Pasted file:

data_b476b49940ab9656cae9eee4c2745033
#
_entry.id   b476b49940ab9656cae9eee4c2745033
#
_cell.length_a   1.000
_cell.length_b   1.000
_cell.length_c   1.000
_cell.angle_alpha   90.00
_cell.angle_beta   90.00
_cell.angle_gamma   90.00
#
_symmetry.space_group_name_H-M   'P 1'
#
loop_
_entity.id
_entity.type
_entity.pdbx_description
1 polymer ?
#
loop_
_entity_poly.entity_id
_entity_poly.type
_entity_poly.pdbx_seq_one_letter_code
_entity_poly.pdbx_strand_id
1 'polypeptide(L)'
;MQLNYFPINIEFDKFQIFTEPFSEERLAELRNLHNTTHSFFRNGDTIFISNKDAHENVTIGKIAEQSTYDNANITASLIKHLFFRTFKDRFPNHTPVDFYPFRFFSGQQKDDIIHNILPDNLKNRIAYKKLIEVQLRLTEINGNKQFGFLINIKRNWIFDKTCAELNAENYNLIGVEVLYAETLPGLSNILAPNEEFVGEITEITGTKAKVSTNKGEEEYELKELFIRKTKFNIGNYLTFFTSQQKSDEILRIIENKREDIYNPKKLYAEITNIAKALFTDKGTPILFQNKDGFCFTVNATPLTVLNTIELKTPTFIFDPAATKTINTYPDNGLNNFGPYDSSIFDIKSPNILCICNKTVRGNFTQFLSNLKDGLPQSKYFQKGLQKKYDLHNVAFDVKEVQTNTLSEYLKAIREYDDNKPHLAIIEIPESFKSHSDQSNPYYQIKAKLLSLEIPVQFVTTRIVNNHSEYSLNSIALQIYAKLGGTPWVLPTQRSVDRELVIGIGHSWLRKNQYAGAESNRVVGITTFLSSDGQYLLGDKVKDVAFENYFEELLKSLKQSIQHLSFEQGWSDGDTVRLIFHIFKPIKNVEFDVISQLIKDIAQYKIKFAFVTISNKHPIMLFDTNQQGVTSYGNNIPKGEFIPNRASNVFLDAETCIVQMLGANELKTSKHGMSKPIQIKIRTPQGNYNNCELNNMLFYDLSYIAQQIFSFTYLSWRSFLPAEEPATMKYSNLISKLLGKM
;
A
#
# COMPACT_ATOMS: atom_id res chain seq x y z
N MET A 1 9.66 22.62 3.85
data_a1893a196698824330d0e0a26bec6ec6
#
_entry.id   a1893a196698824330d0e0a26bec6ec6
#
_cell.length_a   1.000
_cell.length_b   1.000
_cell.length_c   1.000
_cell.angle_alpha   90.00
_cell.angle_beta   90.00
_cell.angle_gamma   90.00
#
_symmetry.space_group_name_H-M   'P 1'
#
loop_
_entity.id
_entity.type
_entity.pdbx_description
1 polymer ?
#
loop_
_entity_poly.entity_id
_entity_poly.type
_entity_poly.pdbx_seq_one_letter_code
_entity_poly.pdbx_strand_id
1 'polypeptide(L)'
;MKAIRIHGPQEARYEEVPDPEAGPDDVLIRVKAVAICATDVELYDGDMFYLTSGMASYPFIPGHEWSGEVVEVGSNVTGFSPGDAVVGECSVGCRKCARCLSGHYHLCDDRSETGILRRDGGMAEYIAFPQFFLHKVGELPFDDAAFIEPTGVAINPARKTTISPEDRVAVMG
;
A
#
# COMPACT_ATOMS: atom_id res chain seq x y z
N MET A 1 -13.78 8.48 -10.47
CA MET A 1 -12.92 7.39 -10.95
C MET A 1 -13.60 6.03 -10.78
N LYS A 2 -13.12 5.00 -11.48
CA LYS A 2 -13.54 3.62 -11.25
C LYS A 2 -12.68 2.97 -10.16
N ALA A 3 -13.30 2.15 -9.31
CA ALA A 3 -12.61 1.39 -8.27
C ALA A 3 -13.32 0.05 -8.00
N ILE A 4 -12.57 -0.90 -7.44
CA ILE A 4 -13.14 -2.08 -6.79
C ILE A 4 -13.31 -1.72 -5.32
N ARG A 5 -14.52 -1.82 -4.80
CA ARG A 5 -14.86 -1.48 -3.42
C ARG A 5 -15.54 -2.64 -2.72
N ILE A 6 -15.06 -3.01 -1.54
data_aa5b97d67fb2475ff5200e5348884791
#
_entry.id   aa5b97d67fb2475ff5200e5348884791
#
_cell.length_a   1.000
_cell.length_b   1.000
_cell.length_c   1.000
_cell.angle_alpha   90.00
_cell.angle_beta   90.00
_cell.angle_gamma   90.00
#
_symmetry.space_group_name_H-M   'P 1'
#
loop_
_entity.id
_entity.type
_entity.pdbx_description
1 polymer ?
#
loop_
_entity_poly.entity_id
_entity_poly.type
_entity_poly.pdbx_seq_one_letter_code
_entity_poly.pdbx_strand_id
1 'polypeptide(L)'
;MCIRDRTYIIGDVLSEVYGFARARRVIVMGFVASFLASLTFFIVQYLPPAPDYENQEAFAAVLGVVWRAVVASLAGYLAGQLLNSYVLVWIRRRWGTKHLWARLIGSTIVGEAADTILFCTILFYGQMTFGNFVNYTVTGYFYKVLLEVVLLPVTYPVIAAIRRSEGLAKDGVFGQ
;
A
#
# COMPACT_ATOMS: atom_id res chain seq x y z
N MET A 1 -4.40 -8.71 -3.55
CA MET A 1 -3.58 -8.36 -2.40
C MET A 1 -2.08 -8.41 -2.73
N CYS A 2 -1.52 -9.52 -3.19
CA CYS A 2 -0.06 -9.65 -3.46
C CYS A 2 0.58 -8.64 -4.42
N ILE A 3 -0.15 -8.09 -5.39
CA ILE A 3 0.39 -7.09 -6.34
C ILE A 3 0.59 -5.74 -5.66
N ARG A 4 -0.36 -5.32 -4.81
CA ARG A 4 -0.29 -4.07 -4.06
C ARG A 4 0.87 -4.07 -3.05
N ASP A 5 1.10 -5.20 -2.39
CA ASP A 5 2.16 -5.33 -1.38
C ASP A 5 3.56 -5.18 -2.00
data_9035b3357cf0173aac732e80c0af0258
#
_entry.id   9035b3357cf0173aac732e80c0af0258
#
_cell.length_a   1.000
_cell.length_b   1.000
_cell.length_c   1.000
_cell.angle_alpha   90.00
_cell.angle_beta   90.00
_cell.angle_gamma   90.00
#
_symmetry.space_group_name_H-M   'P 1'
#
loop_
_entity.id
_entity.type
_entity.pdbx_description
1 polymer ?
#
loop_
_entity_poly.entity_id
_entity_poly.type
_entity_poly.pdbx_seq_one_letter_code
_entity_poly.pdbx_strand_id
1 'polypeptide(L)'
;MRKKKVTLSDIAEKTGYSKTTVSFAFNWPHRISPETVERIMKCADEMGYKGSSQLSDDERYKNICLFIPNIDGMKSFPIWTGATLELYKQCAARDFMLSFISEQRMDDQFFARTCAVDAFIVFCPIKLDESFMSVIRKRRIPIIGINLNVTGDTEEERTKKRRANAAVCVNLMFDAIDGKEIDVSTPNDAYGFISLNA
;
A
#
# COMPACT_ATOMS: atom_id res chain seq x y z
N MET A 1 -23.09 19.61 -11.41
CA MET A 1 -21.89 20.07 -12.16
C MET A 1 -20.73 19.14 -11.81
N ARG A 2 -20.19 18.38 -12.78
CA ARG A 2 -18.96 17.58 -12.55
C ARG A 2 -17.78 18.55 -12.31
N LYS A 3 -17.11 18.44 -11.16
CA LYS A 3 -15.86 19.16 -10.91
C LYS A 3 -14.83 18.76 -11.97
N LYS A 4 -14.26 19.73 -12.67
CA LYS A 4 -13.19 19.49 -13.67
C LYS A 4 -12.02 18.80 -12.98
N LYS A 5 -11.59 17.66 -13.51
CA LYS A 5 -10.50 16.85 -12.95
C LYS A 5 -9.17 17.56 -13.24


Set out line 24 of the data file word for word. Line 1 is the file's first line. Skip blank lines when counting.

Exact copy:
_entity_poly.pdbx_strand_id